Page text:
Virginia Attorney General Mark Herring (D) at an event in Leesburg in October. (Ricky Carioti/The Washington Post)

Virginia’s attorney general has issued an official opinion that a state law prohibiting the concealment of dead bodies does not apply to stillborn fetuses, a move that will hearten supporters of abortion rights and dismay opponents.

The opinion comes after the Virginia Court of Appeals recently upheld the controversial conviction of a southern Virginia woman who was tried and found guilty under the statute for disposing of a fetus that had died in her womb and led to a miscarriage. She was sentenced to five months in jail.

Attorney General Mark R. Herring, a Democrat, acknowledged that his office had erred in arguing in a brief for the appeals court that the woman’s conviction should be upheld. He disagreed with the decision, his office said, but the case was never brought to his attention. The office handles about 1,000 appeals a year.

Katherine Dellis, 26, of Rocky Mount, Va., had appealed her conviction on the grounds that the “fetus was never alive” so it “cannot be dead.”

The handling of fetal remains has been a heated front in the abortion debate in recent years. Supporters and opponents of abortion rights had taken an interest in Dellis’s case, even though it did not involve an abortion.

“Virginia law does not criminalize women who have a miscarriage, and as attorney general I have an obligation to clarify any ambiguity and correct any impression or statement to the contrary,” Herring wrote in a statement.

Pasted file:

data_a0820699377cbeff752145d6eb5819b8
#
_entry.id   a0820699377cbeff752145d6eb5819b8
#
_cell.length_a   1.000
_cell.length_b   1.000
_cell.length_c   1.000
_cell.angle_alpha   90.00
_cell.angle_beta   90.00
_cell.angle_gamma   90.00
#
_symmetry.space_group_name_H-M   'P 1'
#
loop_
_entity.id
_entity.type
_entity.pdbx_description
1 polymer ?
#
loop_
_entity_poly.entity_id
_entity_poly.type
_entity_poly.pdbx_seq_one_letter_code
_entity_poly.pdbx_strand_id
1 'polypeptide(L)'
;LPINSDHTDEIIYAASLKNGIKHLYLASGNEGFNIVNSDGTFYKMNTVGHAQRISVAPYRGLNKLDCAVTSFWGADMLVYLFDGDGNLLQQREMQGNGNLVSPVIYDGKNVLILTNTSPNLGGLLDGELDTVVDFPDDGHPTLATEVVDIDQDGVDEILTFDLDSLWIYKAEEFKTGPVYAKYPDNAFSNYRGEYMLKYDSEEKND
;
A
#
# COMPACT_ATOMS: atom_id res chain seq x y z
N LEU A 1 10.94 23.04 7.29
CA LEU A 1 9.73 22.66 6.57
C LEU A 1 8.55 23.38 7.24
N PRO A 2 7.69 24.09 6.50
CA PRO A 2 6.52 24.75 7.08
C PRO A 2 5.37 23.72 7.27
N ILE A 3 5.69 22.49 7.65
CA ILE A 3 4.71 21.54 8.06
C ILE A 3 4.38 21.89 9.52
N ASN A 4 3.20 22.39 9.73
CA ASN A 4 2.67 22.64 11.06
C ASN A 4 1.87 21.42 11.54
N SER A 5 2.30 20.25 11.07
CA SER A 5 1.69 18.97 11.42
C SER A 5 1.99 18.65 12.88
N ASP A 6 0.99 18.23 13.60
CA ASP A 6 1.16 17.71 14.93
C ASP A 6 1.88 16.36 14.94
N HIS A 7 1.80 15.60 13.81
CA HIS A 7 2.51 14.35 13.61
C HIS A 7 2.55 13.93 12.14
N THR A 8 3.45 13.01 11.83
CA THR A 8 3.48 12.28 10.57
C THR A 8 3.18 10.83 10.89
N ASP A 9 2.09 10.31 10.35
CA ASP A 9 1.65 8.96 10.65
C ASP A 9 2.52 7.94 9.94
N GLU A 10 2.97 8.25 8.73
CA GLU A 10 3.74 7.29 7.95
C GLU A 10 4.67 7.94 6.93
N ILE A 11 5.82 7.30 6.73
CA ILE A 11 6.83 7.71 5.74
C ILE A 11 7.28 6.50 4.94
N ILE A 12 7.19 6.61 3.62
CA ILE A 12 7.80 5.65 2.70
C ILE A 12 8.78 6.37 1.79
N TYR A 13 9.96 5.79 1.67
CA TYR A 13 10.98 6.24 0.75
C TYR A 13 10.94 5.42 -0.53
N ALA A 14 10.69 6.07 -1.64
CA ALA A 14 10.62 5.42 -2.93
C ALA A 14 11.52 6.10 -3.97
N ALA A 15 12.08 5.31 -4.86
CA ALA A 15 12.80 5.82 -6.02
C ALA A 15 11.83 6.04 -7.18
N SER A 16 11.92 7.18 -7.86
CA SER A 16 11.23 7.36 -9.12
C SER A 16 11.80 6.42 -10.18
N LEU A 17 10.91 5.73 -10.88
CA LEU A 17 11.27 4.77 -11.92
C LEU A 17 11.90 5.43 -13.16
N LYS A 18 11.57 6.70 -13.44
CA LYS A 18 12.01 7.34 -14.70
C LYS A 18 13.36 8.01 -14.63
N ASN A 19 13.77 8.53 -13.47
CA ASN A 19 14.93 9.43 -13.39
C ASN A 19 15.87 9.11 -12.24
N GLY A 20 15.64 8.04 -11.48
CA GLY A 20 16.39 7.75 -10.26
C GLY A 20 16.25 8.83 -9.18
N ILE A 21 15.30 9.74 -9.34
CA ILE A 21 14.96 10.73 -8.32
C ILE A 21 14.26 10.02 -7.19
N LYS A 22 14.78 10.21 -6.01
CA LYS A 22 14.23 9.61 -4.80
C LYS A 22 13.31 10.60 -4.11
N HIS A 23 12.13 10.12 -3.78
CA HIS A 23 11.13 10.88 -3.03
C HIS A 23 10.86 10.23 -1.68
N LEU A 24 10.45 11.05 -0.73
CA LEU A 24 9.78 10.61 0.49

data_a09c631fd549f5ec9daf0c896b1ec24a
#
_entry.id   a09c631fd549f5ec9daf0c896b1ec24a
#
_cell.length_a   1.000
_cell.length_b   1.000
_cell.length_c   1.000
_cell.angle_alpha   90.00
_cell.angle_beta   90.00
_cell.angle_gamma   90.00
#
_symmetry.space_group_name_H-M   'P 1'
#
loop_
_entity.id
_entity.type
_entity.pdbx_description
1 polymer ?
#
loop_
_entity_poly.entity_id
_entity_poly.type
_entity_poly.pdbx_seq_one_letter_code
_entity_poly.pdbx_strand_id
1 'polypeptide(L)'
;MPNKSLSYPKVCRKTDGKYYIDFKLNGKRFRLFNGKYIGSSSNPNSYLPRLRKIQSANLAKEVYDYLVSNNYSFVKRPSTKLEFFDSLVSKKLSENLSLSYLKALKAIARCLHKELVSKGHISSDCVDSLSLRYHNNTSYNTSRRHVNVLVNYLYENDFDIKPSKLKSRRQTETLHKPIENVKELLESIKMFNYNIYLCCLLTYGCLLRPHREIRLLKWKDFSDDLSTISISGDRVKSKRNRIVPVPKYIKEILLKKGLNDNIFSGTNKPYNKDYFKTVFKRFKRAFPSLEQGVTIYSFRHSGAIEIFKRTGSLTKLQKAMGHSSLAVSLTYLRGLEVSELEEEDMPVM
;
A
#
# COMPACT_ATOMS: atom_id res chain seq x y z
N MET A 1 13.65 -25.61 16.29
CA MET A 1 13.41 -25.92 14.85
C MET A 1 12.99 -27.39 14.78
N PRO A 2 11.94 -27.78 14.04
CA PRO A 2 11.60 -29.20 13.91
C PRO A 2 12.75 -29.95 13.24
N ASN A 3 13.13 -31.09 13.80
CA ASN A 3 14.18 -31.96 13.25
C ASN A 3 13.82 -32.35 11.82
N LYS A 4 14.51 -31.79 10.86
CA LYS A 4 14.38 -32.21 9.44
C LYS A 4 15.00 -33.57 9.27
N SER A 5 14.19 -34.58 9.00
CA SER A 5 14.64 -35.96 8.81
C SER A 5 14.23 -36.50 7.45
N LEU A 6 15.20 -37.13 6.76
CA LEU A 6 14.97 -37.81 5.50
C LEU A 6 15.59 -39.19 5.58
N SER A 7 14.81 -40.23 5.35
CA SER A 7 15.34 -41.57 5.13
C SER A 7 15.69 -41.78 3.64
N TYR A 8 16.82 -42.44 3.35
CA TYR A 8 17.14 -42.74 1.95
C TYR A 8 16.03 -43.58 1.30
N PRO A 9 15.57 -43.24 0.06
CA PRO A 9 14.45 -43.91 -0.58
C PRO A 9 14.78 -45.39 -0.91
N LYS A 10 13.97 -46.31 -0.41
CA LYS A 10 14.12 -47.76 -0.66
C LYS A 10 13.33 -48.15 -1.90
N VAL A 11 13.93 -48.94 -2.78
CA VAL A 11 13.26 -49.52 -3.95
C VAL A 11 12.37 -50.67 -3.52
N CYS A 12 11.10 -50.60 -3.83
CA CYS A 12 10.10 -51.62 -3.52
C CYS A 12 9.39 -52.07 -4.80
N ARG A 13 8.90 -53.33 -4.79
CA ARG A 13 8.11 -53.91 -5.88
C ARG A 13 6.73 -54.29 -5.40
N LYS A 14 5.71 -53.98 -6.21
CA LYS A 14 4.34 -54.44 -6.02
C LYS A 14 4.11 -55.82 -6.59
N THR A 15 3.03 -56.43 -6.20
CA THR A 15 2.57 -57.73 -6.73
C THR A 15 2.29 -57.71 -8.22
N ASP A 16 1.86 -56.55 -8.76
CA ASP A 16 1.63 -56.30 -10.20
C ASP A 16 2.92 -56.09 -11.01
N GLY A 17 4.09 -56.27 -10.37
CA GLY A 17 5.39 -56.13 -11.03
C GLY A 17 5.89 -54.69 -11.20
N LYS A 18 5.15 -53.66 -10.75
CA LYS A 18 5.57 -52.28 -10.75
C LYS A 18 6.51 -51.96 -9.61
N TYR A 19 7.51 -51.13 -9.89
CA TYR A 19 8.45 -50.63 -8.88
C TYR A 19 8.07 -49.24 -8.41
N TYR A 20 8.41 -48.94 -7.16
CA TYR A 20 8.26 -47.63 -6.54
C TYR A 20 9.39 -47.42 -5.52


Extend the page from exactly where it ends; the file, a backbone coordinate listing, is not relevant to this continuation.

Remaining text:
Herring issued his opinion the day after the deadline expired for Dellis to appeal her case to Virginia’s Supreme Court. No appeal was filed, and Dellis and her attorney have not responded to requests for comment.

Herring’s office said he issued the “official advisory opinion,” which courts can draw on in deciding cases, at the request of Gov. Ralph Northam, also a Democrat. The Virginia Court of Appeals decision on Dellis’s case in late April was unpublished, meaning it does not set precedent in Virginia.

In his opinion, Herring wrote that the state legislature never intended the statute to apply to the remains of stillborn babies, because elsewhere in the same statute and in other sections of the Virginia Code, laws specifically distinguish between a dead body and a fetus.

In its ruling, the Virginia Court of Appeals wrote that Dellis’s placenta separated from the wall of her womb in February 2016, triggering a miscarriage. Dellis passed out in her bathroom and awoke to find the stillborn fetus on the bathroom floor next to her.

Dellis then cut the umbilical cord, wrapped the fetus in a bathmat and disposed of it in a garbage can, according to the ruling. Dellis eventually sought medical care, and a doctor alerted authorities after becoming concerned.

The remains were found in a dumpster, and a medical examiner performed an autopsy, finding the fetus was 30 to 32 weeks old, according to the ruling. A fetus of that age can be viable with the right care, but the examiner found that the fetus’s lungs had never been exposed to air and that it had died in the womb up to three days before the miscarriage.